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I am newbie to EJB's. From all the reading and searching I have done till now, I understood the following:

  • EJB are the beans in which an applications business logic is written and maintained.
  • All EJB's are put into something called EJB container.
  • EJB container is nothing but a server side program written in order to manage EJB's, and to provide basic functionalities which are meant to be provided by EJB(viz, transaction management, security, collision free envt, etc).

1) My doubt is, does the so called EJB component reside in all application servers?

2) When we say EJB 2.1/3.0/3.1, does it mean that the new version of EJB container has been released?

3) Does the EJB container reside in web servers too?

Thank you.

share|improve this question
Your 2nd question is incomplete ! – Santosh Feb 29 '12 at 7:21
up vote 9 down vote accepted

To answer your questions

  1. Generally yes. Application server is generally referred to a server with has EJB container like Glassfish, Jboss etc. But you need make sure that the application server has EJB support.

  2. YES

  3. NO. Web servers or Web containers (Tomcat, Jetty etc ) serve a different purpose than EJB container. But all the application servers do have web servers (along with EJB containers. ).

The EJB container and web container (servers) server are different layers in a Java EE application scenario . Check this link for more info.

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Thanks for the clarifications. What is the difference, in services provided by app server and web server ?? – Anuj Balan Feb 29 '12 at 8:41
"Generally" A web server deals with UI part of application (what you see on browser) where as an app server is bigger and contains the web server EJB container (you business logic) and other enterprise services like JNDI, Datasource, transaction etc. – Santosh Feb 29 '12 at 9:07

You understood the EJB idea correctly.

  1. Yes and no. Depends on what you understand as "Application server" (ambiguity described below in answer 3.)

  2. When you say EJB 2.x/3.0/3.1 or so on, you're referring to a particular EJB specification which means that you're referring to a set of services this version supports. In other words - yes, it means that the EJB container must be in a given version.
    First the specification is released (you can see the draft versions, vote for new features and basically participate in this process). Then, a reference implementation (RI) is written just to show that it's "doable" and you can use it right away. Then, different vendors might provide their own EJB containers which must conform to the particular EJB specification.

  3. There are few different terms you need to be aware of. Just to be sure, we're talking about the same things:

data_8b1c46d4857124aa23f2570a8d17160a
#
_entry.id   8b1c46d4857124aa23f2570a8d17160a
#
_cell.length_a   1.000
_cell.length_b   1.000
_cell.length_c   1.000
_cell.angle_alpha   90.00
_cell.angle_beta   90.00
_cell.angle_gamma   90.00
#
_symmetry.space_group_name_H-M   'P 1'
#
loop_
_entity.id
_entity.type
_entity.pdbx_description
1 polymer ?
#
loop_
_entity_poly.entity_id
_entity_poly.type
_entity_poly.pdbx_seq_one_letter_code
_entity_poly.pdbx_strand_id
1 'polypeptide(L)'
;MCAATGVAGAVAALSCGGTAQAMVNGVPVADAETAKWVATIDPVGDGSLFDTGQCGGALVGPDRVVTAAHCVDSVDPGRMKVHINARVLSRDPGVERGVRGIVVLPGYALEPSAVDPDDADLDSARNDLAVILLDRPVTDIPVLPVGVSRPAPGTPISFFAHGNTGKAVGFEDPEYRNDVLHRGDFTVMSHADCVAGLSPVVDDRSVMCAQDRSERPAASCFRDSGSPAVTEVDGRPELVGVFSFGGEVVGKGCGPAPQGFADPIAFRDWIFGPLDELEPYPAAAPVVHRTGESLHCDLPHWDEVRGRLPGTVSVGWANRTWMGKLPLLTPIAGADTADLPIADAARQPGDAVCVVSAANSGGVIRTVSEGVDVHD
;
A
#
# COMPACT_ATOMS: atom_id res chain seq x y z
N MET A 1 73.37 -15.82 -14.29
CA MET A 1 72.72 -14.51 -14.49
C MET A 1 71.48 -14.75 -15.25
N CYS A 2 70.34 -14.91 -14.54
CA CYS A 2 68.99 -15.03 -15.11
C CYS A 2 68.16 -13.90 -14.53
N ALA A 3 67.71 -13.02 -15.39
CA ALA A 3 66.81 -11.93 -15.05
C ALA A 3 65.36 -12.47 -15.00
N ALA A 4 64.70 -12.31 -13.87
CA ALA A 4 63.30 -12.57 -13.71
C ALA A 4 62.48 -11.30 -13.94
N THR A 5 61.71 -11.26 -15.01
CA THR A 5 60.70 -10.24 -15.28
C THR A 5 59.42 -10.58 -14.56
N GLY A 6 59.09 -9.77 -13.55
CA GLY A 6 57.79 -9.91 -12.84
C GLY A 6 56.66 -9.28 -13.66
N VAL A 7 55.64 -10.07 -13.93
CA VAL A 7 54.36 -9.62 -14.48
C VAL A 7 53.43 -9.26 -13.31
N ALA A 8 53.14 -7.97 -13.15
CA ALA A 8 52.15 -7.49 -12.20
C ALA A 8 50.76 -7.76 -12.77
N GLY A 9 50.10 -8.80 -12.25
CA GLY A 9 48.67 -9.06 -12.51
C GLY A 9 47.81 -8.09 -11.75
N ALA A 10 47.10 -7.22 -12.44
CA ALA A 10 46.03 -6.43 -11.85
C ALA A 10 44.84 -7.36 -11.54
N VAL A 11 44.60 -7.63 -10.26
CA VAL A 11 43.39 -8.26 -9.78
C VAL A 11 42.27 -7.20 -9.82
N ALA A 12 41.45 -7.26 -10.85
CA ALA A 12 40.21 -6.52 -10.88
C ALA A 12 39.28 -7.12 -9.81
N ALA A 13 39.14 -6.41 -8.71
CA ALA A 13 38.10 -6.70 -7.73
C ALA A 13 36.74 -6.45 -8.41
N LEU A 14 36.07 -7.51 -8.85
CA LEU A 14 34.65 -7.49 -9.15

• Web server is a HTTP/HTTPS server like Apache HTTP Server which serves clients requests. This term is not only related with Java EE.
    • Web container is a Java EE term which can mean few things, but usually it refers to Servlet container and, let's say JSP container. Those containers are serving web clients, so that's why it's web container. Generally, web container have a web server within it (like in the case of Tomcat.) However, you can configure it so that the static resources will be server by only pure web server while dynamic content (your Java App, Servlets, JSP, etc.) will be server by your web container.
    • Application server is a vague name. In Java EE purists world it can mean only such server that provides all the Java EE services. Non-Java EE purists treats Application server just as an arbitrary server which consists of your application. According to this definition, you can call Tomcat (a web container and web server) an application server.

As you see, the vocabulary is not sharp, as one thing might mean few slightly different things. Moreover, since Java EE 6 we have profiles. This means that you can have Java EE Application Server conforming to the Web Profile or Full Profile. In such terms, just the Web Profile server should be treated as an application server.

Just as a summary - you can use EJB Container in Web Container. Take a look at OpenEJB or basically at project TomEE.

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So ambiguity in naming an application server, is present, and web servers are subset of app servers. Got it !!! Thank you. – Anuj Balan Feb 29 '12 at 9:09
Right. If someone wants, he can write his application code in JavaScript or CGI scripts, embed those within web server and call it application server. It's always important to use the shared vocabulary to be sure what are you talking about :-) – Piotr Nowicki Feb 29 '12 at 9:16
In an enterprise set-up, you will often have a web-server 'in front of' the app-server, because the web-server will be optimised to handle large numbers of http requests, before passing the request to the application server (to generate the actual content) – matt freake Feb 29 '12 at 9:28
@Matt sure! That's what I was trying to say in the second bullet point from answer no. 2. – Piotr Nowicki Feb 29 '12 at 9:41
One extra remark to your good answer: the Java EE web profile includes EJB, but a special version of it called EJB Lite. – Arjan Tijms Feb 29 '12 at 18:17

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